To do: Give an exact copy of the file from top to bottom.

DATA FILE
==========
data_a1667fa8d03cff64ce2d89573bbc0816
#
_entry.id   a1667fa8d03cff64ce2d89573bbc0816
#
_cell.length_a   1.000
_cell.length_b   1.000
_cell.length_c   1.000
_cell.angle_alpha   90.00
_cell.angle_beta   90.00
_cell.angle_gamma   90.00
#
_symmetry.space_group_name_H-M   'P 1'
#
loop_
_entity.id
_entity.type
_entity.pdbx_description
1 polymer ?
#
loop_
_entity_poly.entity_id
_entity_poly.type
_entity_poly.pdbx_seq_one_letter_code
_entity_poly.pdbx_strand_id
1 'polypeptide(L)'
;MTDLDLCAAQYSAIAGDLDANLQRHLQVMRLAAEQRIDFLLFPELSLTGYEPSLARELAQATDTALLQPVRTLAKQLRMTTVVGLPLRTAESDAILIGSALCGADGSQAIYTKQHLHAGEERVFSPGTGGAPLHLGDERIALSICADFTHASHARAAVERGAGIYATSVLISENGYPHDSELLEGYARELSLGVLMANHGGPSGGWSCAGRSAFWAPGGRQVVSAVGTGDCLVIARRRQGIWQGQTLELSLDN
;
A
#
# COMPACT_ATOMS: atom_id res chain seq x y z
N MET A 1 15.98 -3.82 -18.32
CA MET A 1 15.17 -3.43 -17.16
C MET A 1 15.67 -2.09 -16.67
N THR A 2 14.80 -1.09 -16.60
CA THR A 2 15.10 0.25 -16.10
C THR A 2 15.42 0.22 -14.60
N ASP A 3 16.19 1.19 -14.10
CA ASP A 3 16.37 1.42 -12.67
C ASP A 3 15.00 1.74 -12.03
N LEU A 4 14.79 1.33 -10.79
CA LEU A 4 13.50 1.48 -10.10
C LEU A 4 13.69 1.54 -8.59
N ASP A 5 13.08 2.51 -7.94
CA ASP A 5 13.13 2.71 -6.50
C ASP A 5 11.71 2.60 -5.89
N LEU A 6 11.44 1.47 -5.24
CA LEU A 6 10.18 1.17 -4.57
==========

data_a1667fa8d03cff64ce2d89573bbc0816
#
_entry.id   a1667fa8d03cff64ce2d89573bbc0816
#
_cell.length_a   1.000
_cell.length_b   1.000
_cell.length_c   1.000
_cell.angle_alpha   90.00
_cell.angle_beta   90.00
_cell.angle_gamma   90.00
#
_symmetry.space_group_name_H-M   'P 1'
#
loop_
_entity.id
_entity.type
_entity.pdbx_description
1 polymer ?
#
loop_
_entity_poly.entity_id
_entity_poly.type
_entity_poly.pdbx_seq_one_letter_code
_entity_poly.pdbx_strand_id
1 'polypeptide(L)'
;MTDLDLCAAQYSAIAGDLDANLQRHLQVMRLAAEQRIDFLLFPELSLTGYEPSLARELAQATDTALLQPVRTLAKQLRMTTVVGLPLRTAESDAILIGSALCGADGSQAIYTKQHLHAGEERVFSPGTGGAPLHLGDERIALSICADFTHASHARAAVERGAGIYATSVLISENGYPHDSELLEGYARELSLGVLMANHGGPSGGWSCAGRSAFWAPGGRQVVSAVGTGDCLVIARRRQGIWQGQTLELSLDN
;
A
#
# COMPACT_ATOMS: atom_id res chain seq x y z
N MET A 1 15.98 -3.82 -18.32
CA MET A 1 15.17 -3.43 -17.16
C MET A 1 15.67 -2.09 -16.67
N THR A 2 14.80 -1.09 -16.60
CA THR A 2 15.10 0.25 -16.10
C THR A 2 15.42 0.22 -14.60
N ASP A 3 16.19 1.19 -14.10
CA ASP A 3 16.37 1.42 -12.67
C ASP A 3 15.00 1.74 -12.03
N LEU A 4 14.79 1.33 -10.79
CA LEU A 4 13.50 1.48 -10.10
C LEU A 4 13.69 1.54 -8.59
N ASP A 5 13.08 2.51 -7.94
CA ASP A 5 13.13 2.71 -6.50
C ASP A 5 11.71 2.60 -5.89
N LEU A 6 11.44 1.47 -5.24
CA LEU A 6 10.18 1.17 -4.57